The newly black-owned construction company conceived from a R314-million sale agreement between engineering and construction group Murray & Roberts (M&R) and black-empowered Southern Palace Group aims to build on its 115-year heritage to become a “leading, Tier 1, infrastructure player in South Africa and in sub-Saharan Africa” by tapping into key opportunities on the continent. Firefly Investments represents the consortium that is acquiring the 115-year-old Murray & Roberts Infrastructure & Buildings’ new businesses, which is led by the Southern Palace Group of Companies. “Murray & Roberts Infrastructure & Buildings (MRIB) will provide an aggressive nimbleness to not only Southern Palace’s portfolio but also the new developments and infrastructure services sector,” enthuses Southern Palace Group of Companies CEO Lucas Tseki. He suggests that MRIB, which will be rebranded in due course to represent its new ownership and portfolio, can create significant opportunity to play a conse- quential role in the public-sector spend that is planned for the further expansion of South Africa. “Government constantly speaks about South Africa’s close to R1-trillion infrastructure programme – we hope to participate meaningfully in that,” Tseki says. South Africa’s public-sector infrastructure spending over the medium-term expenditure framework period (from 2018 to 2020) is estimated to total R947.2-billion, according to Annexure D to the National Budget review. State-owned companies continue to account for the bulk of capital investment, spending a projected R432.8-billion over the next three years, while provinces are expected to spend R198.2-billion on infrastructure over this period. Municipalities are forecast to spend R179.6-billion over this period. Meanwhile, trends in public infrastructure spending indicate that between 1998/99 and 2015/16, the public sector spent more than R2.5-trillion on infrastructure. The amount spent increased from R48-billion in 1998/99 to R261-billion in 2015/16, resulting in an average yearly increase of 6.8% after discounting inflation, according to the annexure. Tseki highlights that the construction infrastructure spend by the private and public sectors has been increasing, particularly public-sector spend over the past five years. MODERNISING AFRICA The company’s Africa-specific strategy includes its focus on being a prospective, but significant, participant in the development of infrastructure in sub-Saharan Africa. There is significant potential for collaboration with various governments to unlock the infrastructure backlog, which spans the education, transport and healthcare, as well as the water and sanitation, sectors, says Tseki. “As Africa has to modernise, someone has to build the infrastructure. There is no reason why MRIB cannot be a leader in these spaces,” he avers. Tseki suggests that the group could follow several projects of the developmental finance institutions in South Africa, such as those of the Development Bank of Southern Africa (DBSA). The DBSA recorded disbursements of R13-billion during the 2014/15 financial year, according to the National Treasury’s 2014/15 annual report. The report also noted that the bank “continued actively to seek infrastructure development opportunities in the region beyond South Africa, with total disbursements of R618-million during the 2014/15 year. “The DBSA, in this year alone, is spending more than R12-billion in funding infrastructure programmes outside South Africa. This [spend] should be followed by [the services of] a South African infrastructure services company,” Tseki says, arguing that, if an airport is built in Tanzania with South African funds, for example, that airport must be built by South African infrastructure players. MRIB Platform CEO Jerome Govender, who will lead the new construction group, agrees, noting that, as a Southern Africa business, the company aims to consolidate and grow its local position and footprint to use as a platform from which to launch its Africa strategy. Tseki avers that, if a company is to attract the best talent and the most innovative youngsters, it has to demonstrate the ability to attract and acquire leading projects on the continent. He believes that competitive advantages stemming from the new business’s strong financial and operational capacity include the possibility to provide better pricing for projects, maintain a high-margin business and maintain and/or improve cash flow. An additional, significant value proposition from the acquisition will be the company’s ability to assist clients in achieving good black economic-empowerment score cards in the construction industry, Tseki asserts. “We will certainly do very well. It is that benefit that we hope to pass on to customers, such as real estate developers,” he explains. HOLISTIC TRANSFORMATION With MRIB achieving 100% black-ownership transformation through a full-price acquisition, Govender and Tseki argue that the transaction “is not some quasi-partial deal that may happen in the future for a small percentage”. In terms of the agreement, M&R will sell 100% of eight of its infrastructure and building divisions – M&R Buildings Gauteng, M&R Western Cape, M&R Infrastructure, M&R Botswana, M&R Plant, M&R Developments, Concor Opencast Mining and Dynamic Concrete Solutions (Namibia) – as well as its share in the Medupi Civils Joint Venture, to the Southern Palace-led consortium. The consortium includes certain members of current MRIB management and the Government Employees Pension Fund, which is administered by the Public Investment Corporation. All management and staff employed at the MRIB divisions will remain part of MRIB under the new shareholding structure. The new entity is expected to have an immediate order book of about R6-billion, and employ about 4 000 people. Govender, however, stresses that transformation in the construction industry not only fundamentally starts with ownership transformation but also encompasses a broader agenda. Key components of a “holistic” transformation include the aim to ensure operational excellence and delivery, and a commitment to clients and key stakeholders, as well as a commitment to the training and development of personnel and the upgrading of their skills, Govender avers. Tseki adds that part of Southern Palace’s philosophy is that the best way to achieve transformation is through the cultivation of prosperity and through growth. Through this growth, prosperity and transformation, Tseki sees further oppor- tunity to attract black executives to the construction industry. Govender, nevertheless, cautions that the transaction alone cannot transform the construction industry. “We can ensure that we are transformed and we hope that, by the company becoming transformed, others will see the opportunity and potential for the wider level of transformation that is required in the industry,” he says. Rebuilding Trust While the conditions present for the transaction were met, Tseki claims that the acquisition’s approval without conditions by the Competition Tribunal was a key milestone. The group had also proposed a five-year restraint of trade against former parent company M&R. Tseki had argued at the Competition Tribunal that MRIB had the right to use the Murray & Roberts name for only one year after transaction close. “That was a significant risk . . . we do not want M&R to acquire another construction company . . . or M&R to be acquired by another company that is involved in the infrastructure services space and start to compete with us,” Tseki states. Despite this restraint of trade, he stresses the importance of retaining and commercially maximising on the remaining industry goodwill towards M&R. The reputation of the construction industry was tainted after findings of widespread collusion culminated in 15 construction groups, including M&R, paying fines totalling R1.46-billion in 2013. Southern Palace and MRIB’s transaction follows M&R’s participation in an agreement with government, announced in October 2016, when the construction groups made various commitments, including a promise to ensure “meaningful” transformation, in return for a settlement of potential claims arising from previous transgressions of South Africa’s competition laws, Engineering News reported last year. “The truth is that, because of these transgressions, the construction industry has lost the trust of public-sector clients. Part of the Southern Palace value proposition to MRIB, through this transaction, is to rebuild that trust,” Govender concludes.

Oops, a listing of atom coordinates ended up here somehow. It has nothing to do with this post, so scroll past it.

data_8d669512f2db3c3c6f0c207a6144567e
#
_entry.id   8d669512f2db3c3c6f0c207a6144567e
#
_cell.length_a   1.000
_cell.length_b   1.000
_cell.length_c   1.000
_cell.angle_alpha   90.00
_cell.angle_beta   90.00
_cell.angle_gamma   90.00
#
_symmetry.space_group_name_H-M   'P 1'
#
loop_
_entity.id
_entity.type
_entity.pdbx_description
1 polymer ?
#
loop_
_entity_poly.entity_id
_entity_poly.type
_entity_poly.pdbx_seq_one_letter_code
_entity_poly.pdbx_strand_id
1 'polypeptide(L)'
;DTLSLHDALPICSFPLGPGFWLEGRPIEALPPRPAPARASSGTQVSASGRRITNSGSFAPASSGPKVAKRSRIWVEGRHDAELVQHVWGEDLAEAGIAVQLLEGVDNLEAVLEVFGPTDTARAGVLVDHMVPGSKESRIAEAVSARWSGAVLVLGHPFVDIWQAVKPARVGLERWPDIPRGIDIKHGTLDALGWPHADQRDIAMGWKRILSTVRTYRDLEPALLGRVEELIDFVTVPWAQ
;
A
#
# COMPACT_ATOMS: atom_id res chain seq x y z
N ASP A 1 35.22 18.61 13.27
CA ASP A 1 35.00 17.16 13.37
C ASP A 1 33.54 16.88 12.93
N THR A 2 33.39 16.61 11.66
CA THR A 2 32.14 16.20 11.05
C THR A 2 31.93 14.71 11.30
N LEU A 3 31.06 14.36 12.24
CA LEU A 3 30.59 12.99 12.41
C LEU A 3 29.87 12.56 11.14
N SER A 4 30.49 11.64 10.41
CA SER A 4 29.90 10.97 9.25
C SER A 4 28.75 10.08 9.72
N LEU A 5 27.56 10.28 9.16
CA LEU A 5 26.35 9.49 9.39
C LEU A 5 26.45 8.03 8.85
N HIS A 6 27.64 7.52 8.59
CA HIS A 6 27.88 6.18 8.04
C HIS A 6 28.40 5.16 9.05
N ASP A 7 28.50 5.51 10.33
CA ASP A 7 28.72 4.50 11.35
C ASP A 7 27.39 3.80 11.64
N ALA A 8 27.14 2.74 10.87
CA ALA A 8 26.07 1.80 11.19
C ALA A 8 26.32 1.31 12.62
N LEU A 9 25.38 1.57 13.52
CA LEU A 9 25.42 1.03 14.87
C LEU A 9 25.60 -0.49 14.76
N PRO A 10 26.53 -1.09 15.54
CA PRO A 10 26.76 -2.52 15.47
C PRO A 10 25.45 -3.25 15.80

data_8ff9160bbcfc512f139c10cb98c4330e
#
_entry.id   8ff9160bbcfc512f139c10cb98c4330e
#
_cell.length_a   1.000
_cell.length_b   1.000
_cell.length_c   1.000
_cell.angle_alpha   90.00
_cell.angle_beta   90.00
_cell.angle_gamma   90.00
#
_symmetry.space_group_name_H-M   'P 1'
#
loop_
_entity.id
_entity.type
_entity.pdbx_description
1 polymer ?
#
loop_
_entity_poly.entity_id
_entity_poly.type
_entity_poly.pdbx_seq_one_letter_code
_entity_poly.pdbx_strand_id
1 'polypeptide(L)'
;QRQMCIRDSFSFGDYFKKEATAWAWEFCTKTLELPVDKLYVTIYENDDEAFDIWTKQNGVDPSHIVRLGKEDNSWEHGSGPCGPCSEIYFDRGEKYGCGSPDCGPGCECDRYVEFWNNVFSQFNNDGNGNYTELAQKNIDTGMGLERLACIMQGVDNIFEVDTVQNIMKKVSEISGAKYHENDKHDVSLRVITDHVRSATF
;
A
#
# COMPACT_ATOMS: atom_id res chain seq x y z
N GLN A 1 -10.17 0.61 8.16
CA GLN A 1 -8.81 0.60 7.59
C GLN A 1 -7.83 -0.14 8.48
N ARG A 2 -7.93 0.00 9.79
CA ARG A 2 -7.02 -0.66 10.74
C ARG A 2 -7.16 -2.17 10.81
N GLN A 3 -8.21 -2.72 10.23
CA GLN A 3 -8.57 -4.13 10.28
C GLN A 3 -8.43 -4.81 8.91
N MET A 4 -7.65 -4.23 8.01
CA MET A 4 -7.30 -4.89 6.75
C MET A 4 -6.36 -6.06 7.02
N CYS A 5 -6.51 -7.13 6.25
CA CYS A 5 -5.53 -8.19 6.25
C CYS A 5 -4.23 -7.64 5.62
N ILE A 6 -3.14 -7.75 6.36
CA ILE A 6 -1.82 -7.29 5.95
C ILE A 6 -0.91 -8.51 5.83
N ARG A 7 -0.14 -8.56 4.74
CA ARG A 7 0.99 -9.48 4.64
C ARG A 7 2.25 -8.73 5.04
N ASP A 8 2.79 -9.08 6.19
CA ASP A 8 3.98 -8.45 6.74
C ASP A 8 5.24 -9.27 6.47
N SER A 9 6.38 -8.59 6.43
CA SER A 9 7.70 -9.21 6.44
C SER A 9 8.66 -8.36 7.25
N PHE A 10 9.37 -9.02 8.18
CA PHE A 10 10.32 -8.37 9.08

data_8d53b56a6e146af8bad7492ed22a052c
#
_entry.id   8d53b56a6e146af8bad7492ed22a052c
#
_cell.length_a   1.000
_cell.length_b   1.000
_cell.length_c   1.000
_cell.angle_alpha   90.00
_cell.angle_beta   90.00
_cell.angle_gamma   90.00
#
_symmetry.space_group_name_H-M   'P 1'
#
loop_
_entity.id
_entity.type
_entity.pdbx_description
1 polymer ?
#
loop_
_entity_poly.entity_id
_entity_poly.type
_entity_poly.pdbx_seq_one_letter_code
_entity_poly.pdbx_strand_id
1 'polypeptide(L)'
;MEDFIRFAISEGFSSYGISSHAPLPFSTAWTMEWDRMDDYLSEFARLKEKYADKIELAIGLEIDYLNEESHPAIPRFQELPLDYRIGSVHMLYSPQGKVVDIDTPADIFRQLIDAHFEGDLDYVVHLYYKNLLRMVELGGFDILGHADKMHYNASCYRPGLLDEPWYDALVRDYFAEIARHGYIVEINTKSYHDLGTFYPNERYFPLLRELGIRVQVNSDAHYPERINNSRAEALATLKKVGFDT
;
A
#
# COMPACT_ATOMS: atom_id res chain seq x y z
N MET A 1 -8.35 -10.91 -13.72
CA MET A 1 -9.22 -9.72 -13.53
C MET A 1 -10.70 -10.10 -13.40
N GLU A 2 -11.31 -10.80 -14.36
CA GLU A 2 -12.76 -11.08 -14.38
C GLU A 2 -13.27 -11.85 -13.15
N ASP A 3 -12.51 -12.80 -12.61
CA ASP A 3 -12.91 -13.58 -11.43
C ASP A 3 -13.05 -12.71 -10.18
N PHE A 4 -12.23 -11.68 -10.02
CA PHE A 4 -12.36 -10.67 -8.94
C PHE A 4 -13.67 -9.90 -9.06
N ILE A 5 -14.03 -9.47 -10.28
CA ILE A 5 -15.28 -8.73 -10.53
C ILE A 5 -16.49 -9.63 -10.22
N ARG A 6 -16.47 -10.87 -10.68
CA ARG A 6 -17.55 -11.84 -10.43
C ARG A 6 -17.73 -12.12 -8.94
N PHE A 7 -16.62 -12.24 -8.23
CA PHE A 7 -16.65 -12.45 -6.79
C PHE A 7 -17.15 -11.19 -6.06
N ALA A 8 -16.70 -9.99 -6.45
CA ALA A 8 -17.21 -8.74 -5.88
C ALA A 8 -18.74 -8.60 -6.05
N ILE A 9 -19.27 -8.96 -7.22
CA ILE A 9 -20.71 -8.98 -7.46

News Article | May 15, 2017